Many parents have to remind their teenagers repeatedly to finish their homework, to clean their rooms and to go to bed at a decent hour. So trying to coax your teen into eating breakfast can feel like another futile attempt in an ongoing battle of wills. Approach your teens when they are at their most receptive and alert and have a heart-to-heart about how much they’ll benefit from a good breakfast. Then make sure that their favorite breakfast foods are available when they are at their most irritable and pressed for time.
When your teen squabbles with you and insists that he doesn’t have time to eat because he has to study until the last possible minute, remind him that kids who eat breakfast typically perform better in their classes. Make your squabbler a nutrient-rich breakfast, such as egg whites scrambled with dry ranch seasoning on whole-wheat toast or a tortilla so you give his brain and body the energy to work at its optimum ability. Peanut butter is another option, particularly when it’s spread on a toasted English muffin and topped with sliced bananas or other fruit; and with this option, you’ll meet three of the USDA’s MyPlate recommendation for grains, proteins and fruit. Offer a low-fat yogurt drink or skim milk and you’ll score a dairy requirement, too. Don’t flinch if your teen pulls out the previous night’s leftovers of spaghetti Bolognese or chicken cutlets and vegetables for breakfast. The primary goal is to get your kids to eat.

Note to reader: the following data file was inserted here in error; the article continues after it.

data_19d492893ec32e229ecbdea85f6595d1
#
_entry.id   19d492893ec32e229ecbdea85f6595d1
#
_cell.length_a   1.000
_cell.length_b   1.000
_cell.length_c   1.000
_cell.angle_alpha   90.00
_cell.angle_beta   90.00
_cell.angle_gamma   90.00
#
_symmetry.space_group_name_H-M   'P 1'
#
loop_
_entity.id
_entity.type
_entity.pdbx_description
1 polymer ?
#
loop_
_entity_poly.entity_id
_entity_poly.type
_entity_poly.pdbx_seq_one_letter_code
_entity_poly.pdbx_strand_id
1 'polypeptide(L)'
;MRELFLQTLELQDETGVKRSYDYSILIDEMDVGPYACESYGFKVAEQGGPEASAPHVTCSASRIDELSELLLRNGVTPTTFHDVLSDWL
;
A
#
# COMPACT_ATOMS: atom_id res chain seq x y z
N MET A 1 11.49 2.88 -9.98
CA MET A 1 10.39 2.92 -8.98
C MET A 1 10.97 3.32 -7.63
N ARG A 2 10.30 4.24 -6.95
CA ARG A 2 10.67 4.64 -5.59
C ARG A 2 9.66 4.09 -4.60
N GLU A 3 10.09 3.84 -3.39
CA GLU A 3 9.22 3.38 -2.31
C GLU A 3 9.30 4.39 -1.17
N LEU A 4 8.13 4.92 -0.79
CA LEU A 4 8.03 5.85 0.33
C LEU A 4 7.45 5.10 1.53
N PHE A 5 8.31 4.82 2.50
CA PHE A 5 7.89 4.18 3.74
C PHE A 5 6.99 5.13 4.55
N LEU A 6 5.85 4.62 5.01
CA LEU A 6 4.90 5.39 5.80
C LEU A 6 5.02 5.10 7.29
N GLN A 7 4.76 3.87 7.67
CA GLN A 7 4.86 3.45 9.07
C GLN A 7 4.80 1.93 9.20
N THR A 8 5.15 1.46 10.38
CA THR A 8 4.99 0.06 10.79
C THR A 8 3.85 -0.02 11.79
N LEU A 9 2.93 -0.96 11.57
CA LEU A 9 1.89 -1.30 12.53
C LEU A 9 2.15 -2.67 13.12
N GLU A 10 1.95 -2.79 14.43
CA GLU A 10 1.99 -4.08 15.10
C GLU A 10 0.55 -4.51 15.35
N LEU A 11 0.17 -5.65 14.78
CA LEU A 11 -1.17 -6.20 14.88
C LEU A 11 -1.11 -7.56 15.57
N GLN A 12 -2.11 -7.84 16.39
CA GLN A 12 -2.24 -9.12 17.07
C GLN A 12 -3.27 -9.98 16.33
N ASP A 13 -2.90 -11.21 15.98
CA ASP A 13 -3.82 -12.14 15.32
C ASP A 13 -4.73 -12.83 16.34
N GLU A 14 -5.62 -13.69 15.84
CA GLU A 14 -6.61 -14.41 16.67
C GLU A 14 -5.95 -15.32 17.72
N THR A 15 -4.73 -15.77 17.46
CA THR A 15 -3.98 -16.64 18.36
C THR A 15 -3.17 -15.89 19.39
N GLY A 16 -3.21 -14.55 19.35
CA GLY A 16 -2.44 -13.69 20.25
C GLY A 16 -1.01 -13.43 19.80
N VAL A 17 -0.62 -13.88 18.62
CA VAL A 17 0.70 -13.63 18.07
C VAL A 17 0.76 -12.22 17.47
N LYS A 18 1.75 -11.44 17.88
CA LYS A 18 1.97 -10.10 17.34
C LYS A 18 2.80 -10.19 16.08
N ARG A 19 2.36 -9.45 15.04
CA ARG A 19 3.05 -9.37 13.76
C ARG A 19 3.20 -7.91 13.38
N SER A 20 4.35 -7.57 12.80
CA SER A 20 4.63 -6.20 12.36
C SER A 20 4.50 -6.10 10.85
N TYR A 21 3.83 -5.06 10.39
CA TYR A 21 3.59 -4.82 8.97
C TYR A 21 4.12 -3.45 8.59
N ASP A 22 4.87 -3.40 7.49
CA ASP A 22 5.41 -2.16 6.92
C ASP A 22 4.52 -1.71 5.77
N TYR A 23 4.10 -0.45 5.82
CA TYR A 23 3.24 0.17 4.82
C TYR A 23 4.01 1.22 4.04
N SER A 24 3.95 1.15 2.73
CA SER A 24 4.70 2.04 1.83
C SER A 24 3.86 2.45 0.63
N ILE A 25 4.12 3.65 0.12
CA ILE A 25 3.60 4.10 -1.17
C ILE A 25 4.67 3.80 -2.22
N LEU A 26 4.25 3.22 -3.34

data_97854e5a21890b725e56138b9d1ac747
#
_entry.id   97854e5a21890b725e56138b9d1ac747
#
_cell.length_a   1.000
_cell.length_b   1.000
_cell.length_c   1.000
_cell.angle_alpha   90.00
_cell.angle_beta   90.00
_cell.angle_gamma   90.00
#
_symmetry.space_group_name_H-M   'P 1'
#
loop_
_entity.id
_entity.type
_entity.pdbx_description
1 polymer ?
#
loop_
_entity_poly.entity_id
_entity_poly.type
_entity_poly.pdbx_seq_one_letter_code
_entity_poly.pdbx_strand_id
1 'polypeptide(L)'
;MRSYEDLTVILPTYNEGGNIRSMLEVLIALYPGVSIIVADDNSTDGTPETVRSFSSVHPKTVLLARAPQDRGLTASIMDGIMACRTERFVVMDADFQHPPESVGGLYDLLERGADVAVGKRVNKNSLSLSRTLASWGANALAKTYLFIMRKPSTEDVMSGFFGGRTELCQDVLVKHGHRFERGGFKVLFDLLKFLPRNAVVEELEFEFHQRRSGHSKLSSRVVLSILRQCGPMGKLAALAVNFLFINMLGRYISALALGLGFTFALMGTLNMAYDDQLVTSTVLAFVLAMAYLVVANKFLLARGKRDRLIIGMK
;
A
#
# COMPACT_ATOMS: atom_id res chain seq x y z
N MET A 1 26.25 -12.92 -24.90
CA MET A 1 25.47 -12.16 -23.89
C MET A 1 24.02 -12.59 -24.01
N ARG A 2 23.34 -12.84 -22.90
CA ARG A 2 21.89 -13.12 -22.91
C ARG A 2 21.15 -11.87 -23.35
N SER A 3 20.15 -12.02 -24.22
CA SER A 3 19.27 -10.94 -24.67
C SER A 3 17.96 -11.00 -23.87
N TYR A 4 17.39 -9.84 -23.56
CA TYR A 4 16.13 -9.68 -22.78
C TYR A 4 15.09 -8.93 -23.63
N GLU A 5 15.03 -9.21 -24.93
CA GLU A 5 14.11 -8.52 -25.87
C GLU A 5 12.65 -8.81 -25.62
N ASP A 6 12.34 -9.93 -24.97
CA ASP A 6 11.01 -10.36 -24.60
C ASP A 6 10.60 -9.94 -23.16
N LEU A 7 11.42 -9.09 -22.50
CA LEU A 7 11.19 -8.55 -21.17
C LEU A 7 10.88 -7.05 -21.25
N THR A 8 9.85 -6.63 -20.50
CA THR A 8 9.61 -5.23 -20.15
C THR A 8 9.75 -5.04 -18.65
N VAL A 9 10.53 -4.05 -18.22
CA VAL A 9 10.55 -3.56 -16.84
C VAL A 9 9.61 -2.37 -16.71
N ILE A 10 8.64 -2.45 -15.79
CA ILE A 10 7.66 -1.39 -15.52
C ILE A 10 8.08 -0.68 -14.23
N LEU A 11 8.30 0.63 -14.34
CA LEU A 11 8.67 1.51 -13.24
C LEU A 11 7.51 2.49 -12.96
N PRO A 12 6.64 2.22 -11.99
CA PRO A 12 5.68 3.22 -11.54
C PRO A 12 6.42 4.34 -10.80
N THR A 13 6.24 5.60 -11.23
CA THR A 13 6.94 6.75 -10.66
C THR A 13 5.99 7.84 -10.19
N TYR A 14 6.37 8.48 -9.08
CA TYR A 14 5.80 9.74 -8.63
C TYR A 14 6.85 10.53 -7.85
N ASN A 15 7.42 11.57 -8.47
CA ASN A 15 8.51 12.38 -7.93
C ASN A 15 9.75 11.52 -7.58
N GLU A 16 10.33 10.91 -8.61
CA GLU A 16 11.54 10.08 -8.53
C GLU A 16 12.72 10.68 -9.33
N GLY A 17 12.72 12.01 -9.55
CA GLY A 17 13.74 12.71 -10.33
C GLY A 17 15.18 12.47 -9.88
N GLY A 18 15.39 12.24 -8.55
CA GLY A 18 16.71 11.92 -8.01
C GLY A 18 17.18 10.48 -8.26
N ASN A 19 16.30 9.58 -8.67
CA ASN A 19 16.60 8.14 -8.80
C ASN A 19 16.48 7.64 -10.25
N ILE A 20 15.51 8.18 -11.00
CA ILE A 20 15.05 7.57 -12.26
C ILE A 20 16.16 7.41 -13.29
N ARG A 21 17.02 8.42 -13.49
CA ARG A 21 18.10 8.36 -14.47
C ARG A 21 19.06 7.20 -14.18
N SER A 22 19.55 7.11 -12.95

The desire to lose weight is one of the reasons teens skip breakfast, particularly teenage girls. According to the American Academy of Pediatrics, children who skip breakfast are likely to weigh more than children who don’t, even when the teens eating breakfast consume more daily calories than those who skip breakfast. A healthy morning meal sets the nutrition tone for the day, so when your teen is complaining about her weight, be understanding, but explain that she is sabotaging herself by not eating. Offer healthy breakfast options such as yogurt with a little bit of granola mixed in for texture and fiber. If your teen loves cereal, help her choose a low-sugar, low-fat option and allow her to choose fruit that is sliced and added for a little extra sweetness. And for the teen who loathes breakfast food, assure her that it’s okay to have a slice of turkey, tomato or low-fat cheese on an English muffin or whole wheat bagel. She’ll be full throughout the morning and less likely to eat a big lunch or sugary snacks when she gets home.
Your teenager’s body clock is often not in sync with the school district’s clock. Many teens naturally fall asleep later in the evening and then aren’t ready to get up when the alarm rings. Even though your teen needs the extra sleep, teens who skip breakfast often don’t receive the right amount of vitamins and minerals, making them quite grumpy. Lest you send out a teen who remains grumpy all day, make sure that he grabs breakfast, even if it’s on the go. Packaged breakfast tacos with scrambled egg, beans, potatoes and cheese are easily microwaved for 45 to 60 seconds and give him a protein-rich breakfast that he can eat as he walks out the door. A healthy banana-bran or gingerbread muffin provides a dense breakfast that is even more nutrient rich if you can force an apple or pear in the other hand. And for the kid who likes a nice, tall glass of milk, make him a low-fat yogurt smoothie that’s filled with fruit and maybe even a vegetable or two.
Plan Ahead for Special Days
If your teen needs a hearty breakfast for a heavy school schedule or athletics, have him help you make a casserole that’s loaded with egg whites, turkey sausage, low-fat cheese and chopped vegetables that is served on a slice of whole wheat toast. If his practice is an early morning one, create a healthy trail mix instead that contains nuts and dried fruit so he can pack some protein before he hits the field.
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